It’s a really complex issue. A lot of suppprt services have business models that are built around these informal “gentleman’s agreements” (such as one price depot repair service - if you can open up a spare and Frankenstein all of the broken parts from 15 phones into one phone to be returned, that’s a huge cost to the manufacturer). Customer protection actions may not produce the intended effect of either wider availability of repair services or lower “total cost of ownership”, as manufacturers will simply front load support costs into the MSRP allowing them to undercut third parties on backend support.

    ReplyDelete
    Replies
    1. Apple refused to work on my iPhone 6S at all (I wanted a new battery). I bought it as a "refurbished" phone on eBay. Apple said it had been tampered with. The person who refurbished it apparently left out some part needed for CDMA to work, so they created a custom, GSM-only iPhone 6S. They also did a very poor, prior battery replacement. The store tech said they see quite a few iPhones like mine.
      This is another example of the headaches that 'right-to-repair' legislation will enable.

      Delete
    2. Anon900, I'm not seeing the obvious connection to 'right to repair' here. Did your iPhone have warranty left or not? If not, Apple's well within its rights to refuse repair on your phone.

      'Right-to-repair' or the 1975 warranty law does not cover shoddy workmanship, as long as the work didn't impact what you're invoking the warranty for.

      So in your case, if you had warranty left and didn't have a poor, prior battery replacement, Apple would have to demonstrate--and the burden would be entirely on them--that the missing CDMA part somehow abnormally impacted your battery to deny you warranty coverage.

      Delete
  3. If you want your fruit phone to work properly, you shouldn't get one unless you can afford quality fruit parts.

    With that said, prepare to have prices jacked up to cover support for botched DIY chop jobs.

    Fruit phones are truly the rich man's Android, because only rich men and their women will be able to afford one once forced warranties and right to repair go into effect.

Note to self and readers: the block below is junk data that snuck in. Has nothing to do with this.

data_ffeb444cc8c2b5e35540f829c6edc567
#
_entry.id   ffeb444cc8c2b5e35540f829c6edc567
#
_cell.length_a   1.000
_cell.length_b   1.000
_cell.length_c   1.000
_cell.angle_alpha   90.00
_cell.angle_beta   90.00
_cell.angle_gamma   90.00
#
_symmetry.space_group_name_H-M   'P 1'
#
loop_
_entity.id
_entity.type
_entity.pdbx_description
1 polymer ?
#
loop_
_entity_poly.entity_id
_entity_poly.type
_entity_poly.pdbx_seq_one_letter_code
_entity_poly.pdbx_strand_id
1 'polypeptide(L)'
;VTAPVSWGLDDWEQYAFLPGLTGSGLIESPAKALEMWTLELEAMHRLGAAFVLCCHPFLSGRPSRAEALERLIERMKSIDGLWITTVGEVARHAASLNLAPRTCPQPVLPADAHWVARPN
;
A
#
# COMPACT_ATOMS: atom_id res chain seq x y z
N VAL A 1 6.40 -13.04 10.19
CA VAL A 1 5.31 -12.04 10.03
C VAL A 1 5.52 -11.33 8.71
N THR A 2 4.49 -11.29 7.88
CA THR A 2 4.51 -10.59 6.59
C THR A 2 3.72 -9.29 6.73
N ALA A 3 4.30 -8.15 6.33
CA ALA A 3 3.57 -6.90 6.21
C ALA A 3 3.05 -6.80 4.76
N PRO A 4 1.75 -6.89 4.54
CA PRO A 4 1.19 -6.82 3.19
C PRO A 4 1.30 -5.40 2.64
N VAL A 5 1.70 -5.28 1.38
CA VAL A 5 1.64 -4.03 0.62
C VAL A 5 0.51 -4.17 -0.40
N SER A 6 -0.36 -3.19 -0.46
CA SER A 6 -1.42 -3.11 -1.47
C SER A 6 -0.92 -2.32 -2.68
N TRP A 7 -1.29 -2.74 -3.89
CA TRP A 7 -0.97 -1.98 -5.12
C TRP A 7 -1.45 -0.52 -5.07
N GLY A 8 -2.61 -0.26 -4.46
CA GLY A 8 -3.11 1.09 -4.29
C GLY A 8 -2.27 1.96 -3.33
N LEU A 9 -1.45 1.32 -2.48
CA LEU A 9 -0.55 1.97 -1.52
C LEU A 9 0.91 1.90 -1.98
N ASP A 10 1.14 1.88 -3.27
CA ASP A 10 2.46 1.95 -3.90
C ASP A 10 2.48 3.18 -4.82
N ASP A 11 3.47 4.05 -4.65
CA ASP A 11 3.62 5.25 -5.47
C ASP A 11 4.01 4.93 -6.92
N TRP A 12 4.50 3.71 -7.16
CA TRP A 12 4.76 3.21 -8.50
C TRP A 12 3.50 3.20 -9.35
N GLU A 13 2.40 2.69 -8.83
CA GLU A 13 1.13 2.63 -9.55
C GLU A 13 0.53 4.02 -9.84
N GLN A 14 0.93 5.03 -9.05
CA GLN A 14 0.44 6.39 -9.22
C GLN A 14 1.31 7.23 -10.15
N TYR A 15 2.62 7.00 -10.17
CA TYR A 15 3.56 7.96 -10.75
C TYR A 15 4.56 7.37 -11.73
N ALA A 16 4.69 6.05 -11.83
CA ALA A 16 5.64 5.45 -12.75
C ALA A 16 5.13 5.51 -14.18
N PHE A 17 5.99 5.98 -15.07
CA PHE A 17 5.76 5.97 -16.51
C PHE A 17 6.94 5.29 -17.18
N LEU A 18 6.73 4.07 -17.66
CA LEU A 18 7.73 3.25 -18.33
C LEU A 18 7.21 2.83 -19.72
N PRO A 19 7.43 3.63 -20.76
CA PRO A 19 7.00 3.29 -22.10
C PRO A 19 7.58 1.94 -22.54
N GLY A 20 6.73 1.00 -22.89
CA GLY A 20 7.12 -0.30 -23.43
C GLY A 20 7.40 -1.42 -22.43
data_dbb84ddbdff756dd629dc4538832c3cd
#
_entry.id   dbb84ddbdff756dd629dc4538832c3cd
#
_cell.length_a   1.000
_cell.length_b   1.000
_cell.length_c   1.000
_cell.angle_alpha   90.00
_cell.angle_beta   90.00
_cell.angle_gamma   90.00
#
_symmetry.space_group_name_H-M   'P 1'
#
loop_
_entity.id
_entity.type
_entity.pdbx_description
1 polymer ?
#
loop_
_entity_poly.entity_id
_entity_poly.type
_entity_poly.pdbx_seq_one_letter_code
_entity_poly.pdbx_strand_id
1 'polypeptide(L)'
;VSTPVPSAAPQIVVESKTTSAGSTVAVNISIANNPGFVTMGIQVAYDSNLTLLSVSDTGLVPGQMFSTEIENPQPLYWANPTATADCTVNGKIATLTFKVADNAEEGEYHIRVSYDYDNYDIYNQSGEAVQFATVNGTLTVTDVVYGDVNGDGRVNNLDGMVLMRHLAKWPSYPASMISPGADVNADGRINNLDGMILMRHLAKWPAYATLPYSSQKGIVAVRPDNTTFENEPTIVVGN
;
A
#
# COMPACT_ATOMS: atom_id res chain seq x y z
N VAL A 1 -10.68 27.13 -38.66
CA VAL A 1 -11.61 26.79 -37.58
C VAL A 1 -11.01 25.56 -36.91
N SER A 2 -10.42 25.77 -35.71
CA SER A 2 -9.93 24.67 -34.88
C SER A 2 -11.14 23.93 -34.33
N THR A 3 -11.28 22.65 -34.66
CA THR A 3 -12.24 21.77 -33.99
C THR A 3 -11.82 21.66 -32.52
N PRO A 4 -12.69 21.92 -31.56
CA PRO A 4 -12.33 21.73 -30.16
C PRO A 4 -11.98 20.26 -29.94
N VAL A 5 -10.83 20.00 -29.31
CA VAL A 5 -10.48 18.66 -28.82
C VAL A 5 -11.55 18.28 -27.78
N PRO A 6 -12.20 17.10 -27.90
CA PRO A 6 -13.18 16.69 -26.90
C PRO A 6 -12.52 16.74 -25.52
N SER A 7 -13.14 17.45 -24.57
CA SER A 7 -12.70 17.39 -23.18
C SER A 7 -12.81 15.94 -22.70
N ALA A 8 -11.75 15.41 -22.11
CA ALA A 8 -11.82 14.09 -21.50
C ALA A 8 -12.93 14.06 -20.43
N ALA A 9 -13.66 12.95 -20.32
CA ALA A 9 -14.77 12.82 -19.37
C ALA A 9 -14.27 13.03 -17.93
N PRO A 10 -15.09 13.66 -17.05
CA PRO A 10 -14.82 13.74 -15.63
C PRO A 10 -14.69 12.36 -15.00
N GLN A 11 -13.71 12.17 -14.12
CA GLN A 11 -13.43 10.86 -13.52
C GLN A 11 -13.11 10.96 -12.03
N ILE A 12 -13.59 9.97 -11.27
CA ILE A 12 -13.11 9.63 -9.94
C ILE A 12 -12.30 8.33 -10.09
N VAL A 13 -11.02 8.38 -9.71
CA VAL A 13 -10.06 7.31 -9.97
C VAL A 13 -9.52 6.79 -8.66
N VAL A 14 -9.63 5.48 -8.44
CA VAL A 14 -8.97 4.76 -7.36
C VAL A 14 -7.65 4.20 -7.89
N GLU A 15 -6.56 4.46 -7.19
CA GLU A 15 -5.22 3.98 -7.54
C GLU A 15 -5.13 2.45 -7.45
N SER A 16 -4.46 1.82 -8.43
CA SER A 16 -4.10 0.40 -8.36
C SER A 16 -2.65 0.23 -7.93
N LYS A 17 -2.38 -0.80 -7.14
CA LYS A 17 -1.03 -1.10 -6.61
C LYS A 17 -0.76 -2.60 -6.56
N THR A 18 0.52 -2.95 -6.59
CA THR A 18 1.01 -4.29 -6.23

Of course, the iSheeple will say what they always do whenever Big Apple screws people over:

    "Thank you sir, may I have another?"

    Welcome to Apple's House, folks.

    ReplyDelete
  4. This article is irresponsible because the author strongly implies via the lead-in that Apple is one of the 6 companies that received a letter from the FTC.
    There is NO EVIDENCE of this. Timing of the letter is nothing more than a coincidence at this point.
    The only hints about the list of companies is in the examples given by the FTC of improper warranty statements:

    "- Hyundai's warranty states that "the use of Hyundai Genuine Parts is required to keep your Hyundai manufacturer’s warranties and any extended warranties intact."
    - Nintendo's warranty states that "this warranty shall not apply if this product is used with products not sold or licensed by Nintendo."
    - Sony's warranty states that "this warranty does not apply if this product... has had the warranty seal on the PS4™ system altered, defaced, and removed."

    As usual, the haters don't care about facts or even evidence before hitting the keyboard.

    ReplyDelete
    Replies
    1. "This article is irresponsible because the author strongly implies via the lead-in that Apple is one of the 6 companies that received a letter from the FTC. "

      uhh...I see no such implication, strong or otherwise.

      Delete